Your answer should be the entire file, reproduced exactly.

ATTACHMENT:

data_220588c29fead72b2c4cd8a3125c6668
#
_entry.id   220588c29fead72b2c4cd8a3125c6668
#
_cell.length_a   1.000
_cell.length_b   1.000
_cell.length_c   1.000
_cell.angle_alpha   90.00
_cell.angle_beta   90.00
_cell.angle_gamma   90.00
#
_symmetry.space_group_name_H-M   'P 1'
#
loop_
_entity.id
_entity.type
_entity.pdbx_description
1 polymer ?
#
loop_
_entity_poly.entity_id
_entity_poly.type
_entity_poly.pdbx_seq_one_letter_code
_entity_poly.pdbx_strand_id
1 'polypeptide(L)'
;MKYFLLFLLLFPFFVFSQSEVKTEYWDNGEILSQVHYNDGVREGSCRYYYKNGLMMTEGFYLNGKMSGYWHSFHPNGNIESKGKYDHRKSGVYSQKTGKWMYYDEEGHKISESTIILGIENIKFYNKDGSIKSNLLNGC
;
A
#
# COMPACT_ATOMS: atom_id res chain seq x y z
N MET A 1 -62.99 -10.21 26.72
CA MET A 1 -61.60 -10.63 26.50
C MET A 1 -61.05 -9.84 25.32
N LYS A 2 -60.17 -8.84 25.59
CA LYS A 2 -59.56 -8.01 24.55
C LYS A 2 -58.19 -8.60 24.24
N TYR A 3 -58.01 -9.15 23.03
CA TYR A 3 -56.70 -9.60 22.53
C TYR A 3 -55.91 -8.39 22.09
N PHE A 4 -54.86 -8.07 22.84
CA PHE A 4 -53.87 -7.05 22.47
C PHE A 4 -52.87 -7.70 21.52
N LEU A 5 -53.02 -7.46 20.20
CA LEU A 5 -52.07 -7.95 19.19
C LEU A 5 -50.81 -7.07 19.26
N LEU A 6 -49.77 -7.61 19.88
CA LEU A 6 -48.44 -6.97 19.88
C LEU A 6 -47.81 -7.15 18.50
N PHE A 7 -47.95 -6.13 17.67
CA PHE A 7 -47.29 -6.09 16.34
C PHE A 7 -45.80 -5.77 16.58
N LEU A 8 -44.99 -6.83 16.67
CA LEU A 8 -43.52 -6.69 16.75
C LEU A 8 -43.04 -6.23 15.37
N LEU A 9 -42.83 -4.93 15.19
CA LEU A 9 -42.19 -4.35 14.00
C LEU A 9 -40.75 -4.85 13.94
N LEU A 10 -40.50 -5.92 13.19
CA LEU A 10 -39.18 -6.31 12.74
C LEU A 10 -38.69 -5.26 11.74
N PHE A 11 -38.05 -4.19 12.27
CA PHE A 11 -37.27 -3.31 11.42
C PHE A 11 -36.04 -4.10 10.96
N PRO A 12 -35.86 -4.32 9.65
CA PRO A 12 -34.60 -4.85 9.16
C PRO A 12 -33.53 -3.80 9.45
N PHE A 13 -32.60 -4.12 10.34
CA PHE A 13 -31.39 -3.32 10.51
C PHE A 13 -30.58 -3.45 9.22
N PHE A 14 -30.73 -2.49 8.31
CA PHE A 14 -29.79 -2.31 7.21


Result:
data_220588c29fead72b2c4cd8a3125c6668
#
_entry.id   220588c29fead72b2c4cd8a3125c6668
#
_cell.length_a   1.000
_cell.length_b   1.000
_cell.length_c   1.000
_cell.angle_alpha   90.00
_cell.angle_beta   90.00
_cell.angle_gamma   90.00
#
_symmetry.space_group_name_H-M   'P 1'
#
loop_
_entity.id
_entity.type
_entity.pdbx_description
1 polymer ?
#
loop_
_entity_poly.entity_id
_entity_poly.type
_entity_poly.pdbx_seq_one_letter_code
_entity_poly.pdbx_strand_id
1 'polypeptide(L)'
;MKYFLLFLLLFPFFVFSQSEVKTEYWDNGEILSQVHYNDGVREGSCRYYYKNGLMMTEGFYLNGKMSGYWHSFHPNGNIESKGKYDHRKSGVYSQKTGKWMYYDEEGHKISESTIILGIENIKFYNKDGSIKSNLLNGC
;
A
#
# COMPACT_ATOMS: atom_id res chain seq x y z
N MET A 1 -62.99 -10.21 26.72
CA MET A 1 -61.60 -10.63 26.50
C MET A 1 -61.05 -9.84 25.32
N LYS A 2 -60.17 -8.84 25.59
CA LYS A 2 -59.56 -8.01 24.55
C LYS A 2 -58.19 -8.60 24.24
N TYR A 3 -58.01 -9.15 23.03
CA TYR A 3 -56.70 -9.60 22.53
C TYR A 3 -55.91 -8.39 22.09
N PHE A 4 -54.86 -8.07 22.84
CA PHE A 4 -53.87 -7.05 22.47
C PHE A 4 -52.87 -7.70 21.52
N LEU A 5 -53.02 -7.46 20.20
CA LEU A 5 -52.07 -7.95 19.19
C LEU A 5 -50.81 -7.07 19.26
N LEU A 6 -49.77 -7.61 19.88
CA LEU A 6 -48.44 -6.97 19.88
C LEU A 6 -47.81 -7.15 18.50
N PHE A 7 -47.95 -6.13 17.67
CA PHE A 7 -47.29 -6.09 16.34
C PHE A 7 -45.80 -5.77 16.58
N LEU A 8 -44.99 -6.83 16.67
CA LEU A 8 -43.52 -6.69 16.75
C LEU A 8 -43.04 -6.23 15.37
N LEU A 9 -42.83 -4.93 15.19
CA LEU A 9 -42.19 -4.35 14.00
C LEU A 9 -40.75 -4.85 13.94
N LEU A 10 -40.50 -5.92 13.19
CA LEU A 10 -39.18 -6.31 12.74
C LEU A 10 -38.69 -5.26 11.74
N PHE A 11 -38.05 -4.19 12.27
CA PHE A 11 -37.27 -3.31 11.42
C PHE A 11 -36.04 -4.10 10.96
N PRO A 12 -35.86 -4.32 9.65
CA PRO A 12 -34.60 -4.85 9.16
C PRO A 12 -33.53 -3.80 9.45
N PHE A 13 -32.60 -4.12 10.34
CA PHE A 13 -31.39 -3.32 10.51
C PHE A 13 -30.58 -3.45 9.22
N PHE A 14 -30.73 -2.49 8.31
CA PHE A 14 -29.79 -2.31 7.21